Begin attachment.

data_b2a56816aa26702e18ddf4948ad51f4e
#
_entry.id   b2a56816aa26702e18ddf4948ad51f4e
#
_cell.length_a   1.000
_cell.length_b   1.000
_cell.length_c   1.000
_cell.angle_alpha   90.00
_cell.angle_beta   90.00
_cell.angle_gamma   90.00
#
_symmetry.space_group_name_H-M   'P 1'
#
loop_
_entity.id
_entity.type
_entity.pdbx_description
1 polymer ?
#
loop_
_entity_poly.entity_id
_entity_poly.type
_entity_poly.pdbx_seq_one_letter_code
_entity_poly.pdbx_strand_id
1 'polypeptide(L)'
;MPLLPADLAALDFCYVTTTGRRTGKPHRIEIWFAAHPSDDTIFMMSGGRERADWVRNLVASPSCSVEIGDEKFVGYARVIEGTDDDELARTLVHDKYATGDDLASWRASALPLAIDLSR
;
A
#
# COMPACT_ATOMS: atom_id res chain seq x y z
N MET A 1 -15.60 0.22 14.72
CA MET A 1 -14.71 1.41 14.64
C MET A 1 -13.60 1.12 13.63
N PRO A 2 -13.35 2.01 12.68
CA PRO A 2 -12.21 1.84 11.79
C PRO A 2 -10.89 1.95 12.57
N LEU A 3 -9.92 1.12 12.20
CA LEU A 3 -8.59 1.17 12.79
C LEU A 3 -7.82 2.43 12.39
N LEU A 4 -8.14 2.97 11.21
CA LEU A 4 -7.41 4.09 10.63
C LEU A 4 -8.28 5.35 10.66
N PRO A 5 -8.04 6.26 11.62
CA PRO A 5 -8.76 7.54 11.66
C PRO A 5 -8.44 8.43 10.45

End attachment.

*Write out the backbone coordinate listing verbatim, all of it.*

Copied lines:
data_b2a56816aa26702e18ddf4948ad51f4e
#
_entry.id   b2a56816aa26702e18ddf4948ad51f4e
#
_cell.length_a   1.000
_cell.length_b   1.000
_cell.length_c   1.000
_cell.angle_alpha   90.00
_cell.angle_beta   90.00
_cell.angle_gamma   90.00
#
_symmetry.space_group_name_H-M   'P 1'
#
loop_
_entity.id
_entity.type
_entity.pdbx_description
1 polymer ?
#
loop_
_entity_poly.entity_id
_entity_poly.type
_entity_poly.pdbx_seq_one_letter_code
_entity_poly.pdbx_strand_id
1 'polypeptide(L)'
;MPLLPADLAALDFCYVTTTGRRTGKPHRIEIWFAAHPSDDTIFMMSGGRERADWVRNLVASPSCSVEIGDEKFVGYARVIEGTDDDELARTLVHDKYATGDDLASWRASALPLAIDLSR
;
A
#
# COMPACT_ATOMS: atom_id res chain seq x y z
N MET A 1 -15.60 0.22 14.72
CA MET A 1 -14.71 1.41 14.64
C MET A 1 -13.60 1.12 13.63
N PRO A 2 -13.35 2.01 12.68
CA PRO A 2 -12.21 1.84 11.79
C PRO A 2 -10.89 1.95 12.57
N LEU A 3 -9.92 1.12 12.20
CA LEU A 3 -8.59 1.17 12.79
C LEU A 3 -7.82 2.43 12.39
N LEU A 4 -8.14 2.97 11.21
CA LEU A 4 -7.41 4.09 10.63
C LEU A 4 -8.28 5.35 10.66
N PRO A 5 -8.04 6.26 11.62
CA PRO A 5 -8.76 7.54 11.66
C PRO A 5 -8.44 8.43 10.45